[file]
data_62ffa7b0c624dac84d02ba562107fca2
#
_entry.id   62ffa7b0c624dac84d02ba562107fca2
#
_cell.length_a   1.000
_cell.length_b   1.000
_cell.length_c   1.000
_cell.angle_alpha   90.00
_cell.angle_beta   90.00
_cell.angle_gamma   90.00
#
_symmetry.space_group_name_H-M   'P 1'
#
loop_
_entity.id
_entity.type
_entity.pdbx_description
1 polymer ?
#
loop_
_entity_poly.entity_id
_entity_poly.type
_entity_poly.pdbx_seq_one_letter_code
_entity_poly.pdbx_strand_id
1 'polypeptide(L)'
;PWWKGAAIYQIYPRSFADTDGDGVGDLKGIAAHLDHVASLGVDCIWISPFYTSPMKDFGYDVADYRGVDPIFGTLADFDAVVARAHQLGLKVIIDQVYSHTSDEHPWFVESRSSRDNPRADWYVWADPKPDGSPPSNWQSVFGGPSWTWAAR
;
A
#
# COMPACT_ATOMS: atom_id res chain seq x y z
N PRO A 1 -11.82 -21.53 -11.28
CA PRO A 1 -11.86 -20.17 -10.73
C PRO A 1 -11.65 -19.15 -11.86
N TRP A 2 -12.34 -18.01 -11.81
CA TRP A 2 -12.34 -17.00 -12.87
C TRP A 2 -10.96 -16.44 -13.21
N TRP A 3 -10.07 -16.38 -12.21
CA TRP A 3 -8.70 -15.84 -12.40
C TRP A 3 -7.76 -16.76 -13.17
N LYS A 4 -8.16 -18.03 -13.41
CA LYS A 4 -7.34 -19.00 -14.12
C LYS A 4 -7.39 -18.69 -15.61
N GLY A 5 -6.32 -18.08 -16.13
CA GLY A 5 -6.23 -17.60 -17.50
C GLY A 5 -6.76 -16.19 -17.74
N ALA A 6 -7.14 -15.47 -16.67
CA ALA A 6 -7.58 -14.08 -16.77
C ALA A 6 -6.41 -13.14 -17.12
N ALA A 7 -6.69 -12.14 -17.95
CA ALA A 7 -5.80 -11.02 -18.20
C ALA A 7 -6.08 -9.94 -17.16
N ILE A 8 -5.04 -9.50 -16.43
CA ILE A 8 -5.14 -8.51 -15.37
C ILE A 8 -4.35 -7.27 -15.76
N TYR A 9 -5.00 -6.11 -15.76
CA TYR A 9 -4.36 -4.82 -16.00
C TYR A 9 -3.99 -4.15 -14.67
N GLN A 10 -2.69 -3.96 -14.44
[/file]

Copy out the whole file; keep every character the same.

data_62ffa7b0c624dac84d02ba562107fca2
#
_entry.id   62ffa7b0c624dac84d02ba562107fca2
#
_cell.length_a   1.000
_cell.length_b   1.000
_cell.length_c   1.000
_cell.angle_alpha   90.00
_cell.angle_beta   90.00
_cell.angle_gamma   90.00
#
_symmetry.space_group_name_H-M   'P 1'
#
loop_
_entity.id
_entity.type
_entity.pdbx_description
1 polymer ?
#
loop_
_entity_poly.entity_id
_entity_poly.type
_entity_poly.pdbx_seq_one_letter_code
_entity_poly.pdbx_strand_id
1 'polypeptide(L)'
;PWWKGAAIYQIYPRSFADTDGDGVGDLKGIAAHLDHVASLGVDCIWISPFYTSPMKDFGYDVADYRGVDPIFGTLADFDAVVARAHQLGLKVIIDQVYSHTSDEHPWFVESRSSRDNPRADWYVWADPKPDGSPPSNWQSVFGGPSWTWAAR
;
A
#
# COMPACT_ATOMS: atom_id res chain seq x y z
N PRO A 1 -11.82 -21.53 -11.28
CA PRO A 1 -11.86 -20.17 -10.73
C PRO A 1 -11.65 -19.15 -11.86
N TRP A 2 -12.34 -18.01 -11.81
CA TRP A 2 -12.34 -17.00 -12.87
C TRP A 2 -10.96 -16.44 -13.21
N TRP A 3 -10.07 -16.38 -12.21
CA TRP A 3 -8.70 -15.84 -12.40
C TRP A 3 -7.76 -16.76 -13.17
N LYS A 4 -8.16 -18.03 -13.41
CA LYS A 4 -7.34 -19.00 -14.12
C LYS A 4 -7.39 -18.69 -15.61
N GLY A 5 -6.32 -18.08 -16.13
CA GLY A 5 -6.23 -17.60 -17.50
C GLY A 5 -6.76 -16.19 -17.74
N ALA A 6 -7.14 -15.47 -16.67
CA ALA A 6 -7.58 -14.08 -16.77
C ALA A 6 -6.41 -13.14 -17.12
N ALA A 7 -6.69 -12.14 -17.95
CA ALA A 7 -5.80 -11.02 -18.20
C ALA A 7 -6.08 -9.94 -17.16
N ILE A 8 -5.04 -9.50 -16.43
CA ILE A 8 -5.14 -8.51 -15.37
C ILE A 8 -4.35 -7.27 -15.76
N TYR A 9 -5.00 -6.11 -15.76
CA TYR A 9 -4.36 -4.82 -16.00
C TYR A 9 -3.99 -4.15 -14.67
N GLN A 10 -2.69 -3.96 -14.44